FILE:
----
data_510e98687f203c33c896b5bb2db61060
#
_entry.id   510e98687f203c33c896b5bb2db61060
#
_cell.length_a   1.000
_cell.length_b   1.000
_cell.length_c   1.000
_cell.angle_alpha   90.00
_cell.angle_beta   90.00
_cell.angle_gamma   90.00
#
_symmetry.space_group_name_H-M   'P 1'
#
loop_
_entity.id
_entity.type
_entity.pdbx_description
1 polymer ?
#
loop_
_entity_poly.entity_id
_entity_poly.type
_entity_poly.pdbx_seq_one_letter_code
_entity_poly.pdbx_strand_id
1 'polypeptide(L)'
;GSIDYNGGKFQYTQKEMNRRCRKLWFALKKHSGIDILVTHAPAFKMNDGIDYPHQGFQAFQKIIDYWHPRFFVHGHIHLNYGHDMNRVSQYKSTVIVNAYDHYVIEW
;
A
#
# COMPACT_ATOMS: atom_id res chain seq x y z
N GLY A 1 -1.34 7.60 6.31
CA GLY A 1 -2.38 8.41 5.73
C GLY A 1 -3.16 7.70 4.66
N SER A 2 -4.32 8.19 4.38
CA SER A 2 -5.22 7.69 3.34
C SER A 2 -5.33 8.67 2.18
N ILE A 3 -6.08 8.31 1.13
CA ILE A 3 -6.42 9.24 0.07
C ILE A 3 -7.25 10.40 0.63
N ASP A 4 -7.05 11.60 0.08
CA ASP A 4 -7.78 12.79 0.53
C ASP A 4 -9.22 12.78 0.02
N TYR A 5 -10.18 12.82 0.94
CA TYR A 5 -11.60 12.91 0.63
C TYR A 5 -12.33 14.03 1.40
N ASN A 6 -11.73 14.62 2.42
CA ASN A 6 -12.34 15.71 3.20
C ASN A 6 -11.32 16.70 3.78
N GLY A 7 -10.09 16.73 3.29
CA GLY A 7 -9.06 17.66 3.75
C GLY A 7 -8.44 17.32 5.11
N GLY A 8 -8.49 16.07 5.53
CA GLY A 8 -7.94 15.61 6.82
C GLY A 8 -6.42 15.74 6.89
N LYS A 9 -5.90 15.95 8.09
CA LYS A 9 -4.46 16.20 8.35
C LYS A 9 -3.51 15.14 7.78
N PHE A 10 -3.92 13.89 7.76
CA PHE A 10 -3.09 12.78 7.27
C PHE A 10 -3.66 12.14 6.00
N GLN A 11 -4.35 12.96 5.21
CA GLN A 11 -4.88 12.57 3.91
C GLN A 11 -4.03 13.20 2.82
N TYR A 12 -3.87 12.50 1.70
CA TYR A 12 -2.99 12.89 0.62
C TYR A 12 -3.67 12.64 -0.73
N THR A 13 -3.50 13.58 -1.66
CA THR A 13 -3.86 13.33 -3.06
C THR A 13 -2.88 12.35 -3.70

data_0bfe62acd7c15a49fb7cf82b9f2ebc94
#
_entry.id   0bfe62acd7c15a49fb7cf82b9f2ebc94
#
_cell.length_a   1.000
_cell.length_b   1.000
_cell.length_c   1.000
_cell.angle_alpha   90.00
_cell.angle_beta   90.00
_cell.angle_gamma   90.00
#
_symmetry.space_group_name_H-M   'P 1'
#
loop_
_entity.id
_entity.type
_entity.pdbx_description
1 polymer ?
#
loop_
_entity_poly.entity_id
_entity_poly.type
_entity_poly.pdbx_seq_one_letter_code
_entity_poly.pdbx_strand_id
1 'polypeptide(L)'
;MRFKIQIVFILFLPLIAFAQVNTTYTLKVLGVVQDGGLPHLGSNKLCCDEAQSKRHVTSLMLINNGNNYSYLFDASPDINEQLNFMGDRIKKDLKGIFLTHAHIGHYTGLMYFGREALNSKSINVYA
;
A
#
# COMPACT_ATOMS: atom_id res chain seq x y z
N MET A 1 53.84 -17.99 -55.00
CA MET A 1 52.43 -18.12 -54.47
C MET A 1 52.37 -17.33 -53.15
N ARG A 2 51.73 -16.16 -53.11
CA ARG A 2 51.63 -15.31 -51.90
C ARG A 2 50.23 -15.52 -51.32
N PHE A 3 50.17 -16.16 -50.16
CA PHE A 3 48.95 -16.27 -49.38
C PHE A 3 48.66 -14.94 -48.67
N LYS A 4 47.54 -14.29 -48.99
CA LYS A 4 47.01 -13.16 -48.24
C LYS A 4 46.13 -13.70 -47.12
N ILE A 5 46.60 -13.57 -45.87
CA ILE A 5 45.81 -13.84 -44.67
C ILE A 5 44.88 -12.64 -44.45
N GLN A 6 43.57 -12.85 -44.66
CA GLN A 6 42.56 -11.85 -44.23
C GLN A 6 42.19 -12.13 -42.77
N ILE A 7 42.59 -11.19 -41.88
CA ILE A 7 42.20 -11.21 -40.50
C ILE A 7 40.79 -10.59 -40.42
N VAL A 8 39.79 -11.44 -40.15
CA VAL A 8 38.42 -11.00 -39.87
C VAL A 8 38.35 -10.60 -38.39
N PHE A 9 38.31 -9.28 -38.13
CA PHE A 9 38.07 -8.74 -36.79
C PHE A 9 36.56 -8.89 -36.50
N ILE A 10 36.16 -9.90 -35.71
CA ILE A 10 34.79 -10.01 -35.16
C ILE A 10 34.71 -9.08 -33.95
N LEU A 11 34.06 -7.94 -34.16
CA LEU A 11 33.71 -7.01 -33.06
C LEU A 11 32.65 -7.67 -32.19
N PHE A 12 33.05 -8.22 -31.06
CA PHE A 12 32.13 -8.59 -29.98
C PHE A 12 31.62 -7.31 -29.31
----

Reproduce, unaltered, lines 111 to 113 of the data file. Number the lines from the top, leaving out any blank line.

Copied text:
C LYS A 4 46.13 -13.70 -47.12
N ILE A 5 46.60 -13.57 -45.87
CA ILE A 5 45.81 -13.84 -44.67